Lamitschka:  What do you think about today's music scene versus its past and where do you see it going in the future?

Judy Welden: I loved the music of the 50‘s, 60‘s & 70‘s but these days I like country music better than pop. For one thing you can understand the lyrics… and I‘m really into great lyrics. I‘m not that crazy about the pop music today .. with the likes of Lady GaGa; however young people love it and they are our future. I‘d like to think that music will turn around someday and be more melodic and not just noise as a lot of it is today.

Lamitschka:  What do you think about today's music industry?

Judy Welden: They are trying to be more fair, but I doubt that Indies will ever have the same ‘in roads‘ as the Majors. At least with the internet, we are getting lots of airplay, but it is still difficult to make any real money with it; and it is impossible to get on the bigger charts unless you put out thousands of dollars in promotion. I am lucky to have affordable promotion with my friend and promoter, Rhonnie Scheuerman. With her help, I‘ve gone pretty darn far, but there is just so much she or others can do unless one has the funds to pay the high-priced promoters who call the radio stations daily on one‘s behalf. The only way I could afford that is if a company wants to market my patented bandana hats. I have a company helping me to find a company to either license or distribute them.

Lamitschka:  If you had the chance to change something about the music industry, what would it be?

Judy Welden: Popularity would/should be on talent alone (the strength of a song, or the singer) and not on who can afford to put out the most money for promotion.  I‘d like to see that changed.. but with so much talent out there, I‘m sure it would be quite a challenge.
Lamitschka:  Are you doing anything to take music beyond its current borders or are you happy where it is?

Judy Welden: I‘m trying new genres, like bluegrass. I‘ve always written songs in many genres.. Now I‘m starting to record in those genres as well. Also am a member of some online sites, like Sonic Bids, to try and get my music into films.

Lamitschka:  What was your big break that got you into the music business?

Judy Welden: I‘ve written poems and songs since I was young, but I first realized I ‘had a voice‘ when during one of my few piano lessons (I‘m mostly self-taught) the professional entertainer, who was giving me some tips, recorded me (unbeknownst to me) when I was singing and playing WHEN SUNNY GETS BLUE). He‘d asked me to sing as I played… and was very impressed with it. He encouraged me to send it to HOLLYWOOD SONG JUBILEE, and he wasn‘t surprised at all when it won 1st place in the Standard division. I was though.. Was shocked! : ) But anyway, I realized I must be good enough.. and should start writing and singing my own songs. I became a very prolific writer, often writing 4 or 5 songs over a weekend. The late Gary Buck heard of me, wanted to hear some songs and wanted to produce my first album in Nashville, with all the name players. After I recorded it, Gary & Les Ladd included TOO OLD BLUES on their compilation CD. That was the first song I‘d released as a single. It got a lot of airplay and I even got a small royalty on it. I was on my way!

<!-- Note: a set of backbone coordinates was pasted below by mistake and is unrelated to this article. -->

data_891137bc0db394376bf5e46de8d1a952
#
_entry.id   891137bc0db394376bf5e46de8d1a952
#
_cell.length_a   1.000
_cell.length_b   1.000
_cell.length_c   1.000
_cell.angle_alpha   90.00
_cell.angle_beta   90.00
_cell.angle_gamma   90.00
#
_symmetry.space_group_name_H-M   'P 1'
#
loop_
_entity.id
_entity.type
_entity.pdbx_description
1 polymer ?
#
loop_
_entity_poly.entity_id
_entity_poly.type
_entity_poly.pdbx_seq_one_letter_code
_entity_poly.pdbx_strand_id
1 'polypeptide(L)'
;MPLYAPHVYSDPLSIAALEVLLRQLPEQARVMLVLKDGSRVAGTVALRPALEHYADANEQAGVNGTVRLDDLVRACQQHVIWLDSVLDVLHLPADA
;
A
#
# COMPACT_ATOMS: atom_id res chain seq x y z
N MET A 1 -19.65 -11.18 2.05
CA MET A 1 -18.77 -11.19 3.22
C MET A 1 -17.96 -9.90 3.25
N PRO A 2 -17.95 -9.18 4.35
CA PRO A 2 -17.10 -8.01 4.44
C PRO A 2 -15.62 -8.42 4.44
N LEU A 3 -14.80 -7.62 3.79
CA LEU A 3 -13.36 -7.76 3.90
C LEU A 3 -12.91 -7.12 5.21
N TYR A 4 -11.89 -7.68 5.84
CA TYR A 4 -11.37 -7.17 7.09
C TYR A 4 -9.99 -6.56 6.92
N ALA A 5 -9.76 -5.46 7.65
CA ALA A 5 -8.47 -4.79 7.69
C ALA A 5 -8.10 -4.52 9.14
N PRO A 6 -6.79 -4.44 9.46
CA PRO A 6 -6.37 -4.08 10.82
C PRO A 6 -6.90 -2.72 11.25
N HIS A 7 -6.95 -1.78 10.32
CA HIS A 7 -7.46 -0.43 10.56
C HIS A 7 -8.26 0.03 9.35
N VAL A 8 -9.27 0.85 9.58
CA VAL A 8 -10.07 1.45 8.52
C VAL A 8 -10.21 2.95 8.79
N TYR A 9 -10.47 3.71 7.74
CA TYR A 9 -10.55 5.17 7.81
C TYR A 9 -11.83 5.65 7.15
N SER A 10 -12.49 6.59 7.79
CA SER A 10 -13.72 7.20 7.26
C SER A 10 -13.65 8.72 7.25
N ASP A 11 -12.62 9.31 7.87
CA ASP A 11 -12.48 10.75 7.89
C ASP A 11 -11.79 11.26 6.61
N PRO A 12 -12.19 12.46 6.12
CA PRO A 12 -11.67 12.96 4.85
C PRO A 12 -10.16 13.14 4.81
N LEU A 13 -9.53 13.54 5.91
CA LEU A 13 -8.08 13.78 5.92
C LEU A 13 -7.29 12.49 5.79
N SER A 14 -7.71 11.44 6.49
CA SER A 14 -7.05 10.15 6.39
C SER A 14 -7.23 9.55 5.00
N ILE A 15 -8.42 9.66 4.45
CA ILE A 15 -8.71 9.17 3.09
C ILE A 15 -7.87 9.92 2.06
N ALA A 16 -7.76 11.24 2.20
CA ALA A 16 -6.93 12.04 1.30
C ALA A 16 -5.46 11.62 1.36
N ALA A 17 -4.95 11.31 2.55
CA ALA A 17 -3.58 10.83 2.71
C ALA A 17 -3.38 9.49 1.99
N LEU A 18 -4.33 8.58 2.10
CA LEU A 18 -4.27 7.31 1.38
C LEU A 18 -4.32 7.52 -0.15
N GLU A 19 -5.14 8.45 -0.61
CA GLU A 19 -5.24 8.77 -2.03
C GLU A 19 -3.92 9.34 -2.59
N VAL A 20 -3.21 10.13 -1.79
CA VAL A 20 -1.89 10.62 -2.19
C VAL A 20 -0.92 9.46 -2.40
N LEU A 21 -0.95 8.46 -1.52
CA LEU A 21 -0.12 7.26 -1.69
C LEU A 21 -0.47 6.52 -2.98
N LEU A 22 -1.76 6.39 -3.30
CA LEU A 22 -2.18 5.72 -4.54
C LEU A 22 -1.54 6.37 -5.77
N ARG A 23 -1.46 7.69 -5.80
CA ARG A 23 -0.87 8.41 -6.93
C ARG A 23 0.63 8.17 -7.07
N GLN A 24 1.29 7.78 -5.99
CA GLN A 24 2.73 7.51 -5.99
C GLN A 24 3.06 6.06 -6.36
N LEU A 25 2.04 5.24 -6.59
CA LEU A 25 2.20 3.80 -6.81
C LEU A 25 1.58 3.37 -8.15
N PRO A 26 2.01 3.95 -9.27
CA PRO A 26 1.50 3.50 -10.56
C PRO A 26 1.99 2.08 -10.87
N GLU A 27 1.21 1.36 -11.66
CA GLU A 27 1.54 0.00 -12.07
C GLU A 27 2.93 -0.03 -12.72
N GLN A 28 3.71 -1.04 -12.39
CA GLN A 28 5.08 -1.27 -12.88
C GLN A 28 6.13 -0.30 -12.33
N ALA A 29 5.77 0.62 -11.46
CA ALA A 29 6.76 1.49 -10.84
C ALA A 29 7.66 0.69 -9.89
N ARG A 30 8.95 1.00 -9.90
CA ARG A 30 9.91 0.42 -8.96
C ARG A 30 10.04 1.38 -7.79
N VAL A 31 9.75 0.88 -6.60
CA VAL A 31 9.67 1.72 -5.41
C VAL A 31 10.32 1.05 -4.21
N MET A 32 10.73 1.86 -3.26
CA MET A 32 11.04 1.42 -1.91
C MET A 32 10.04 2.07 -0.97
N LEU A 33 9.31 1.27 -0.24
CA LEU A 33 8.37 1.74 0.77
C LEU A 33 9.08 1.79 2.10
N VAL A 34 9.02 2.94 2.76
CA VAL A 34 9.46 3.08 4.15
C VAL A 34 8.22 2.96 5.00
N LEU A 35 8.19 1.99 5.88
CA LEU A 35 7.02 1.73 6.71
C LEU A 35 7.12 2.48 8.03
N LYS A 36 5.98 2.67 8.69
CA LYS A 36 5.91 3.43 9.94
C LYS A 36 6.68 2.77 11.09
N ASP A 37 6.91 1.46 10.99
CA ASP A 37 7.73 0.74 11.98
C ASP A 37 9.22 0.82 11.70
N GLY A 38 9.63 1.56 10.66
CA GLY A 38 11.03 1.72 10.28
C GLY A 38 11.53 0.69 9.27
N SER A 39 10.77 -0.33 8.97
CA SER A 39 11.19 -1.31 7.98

Lamitschka:  What inspired you to become a songwriter?

Judy Welden:  I wrote poetry first, and once won a 4th place in a National contest. It turned out well because I‘d written it about my daughter and used the tune of her favorite song in order to get the words in good rhythm. Later I recorded it to the tune of her fav. song (just a demo for her to hear) and realized how easy it was for me to write a melody when the song lyrics (or a poem) was in perfect rhythm. When my late husband drowned, it was pouring out my heart in poems & later, songs that kept me centered and from being so sad. Writing is certainly good therapy. My early songs were sad for the most part, but after I got all of that pain out of my system, I was able to write positive songs, many of which were uptemo and fun. After winning many songwriter awards, I was asked to start a songwriter group in Port St. Lucie, FL I called it TREASURE COAST SONGWRITERS ASSN (TCSA) and after I not longer could spend as much time with it, I became the advisor.

Lamitschka:  What drives you?

Judy Welden: Trying to be the best I can be.. . And always working toward my goal which is to have one or more of my songs recorded by a major singer and also having songs in films or TV. I have a screenplay I wrote several years ago… sort of a docudrama.. That has 16 of my songs in it.. Not a musical per se, though. The songs are mostly played in the background as they go along with the plot. This story is based loosely on my own life.

Lamitschka:  What has been your greatest challenge in music business?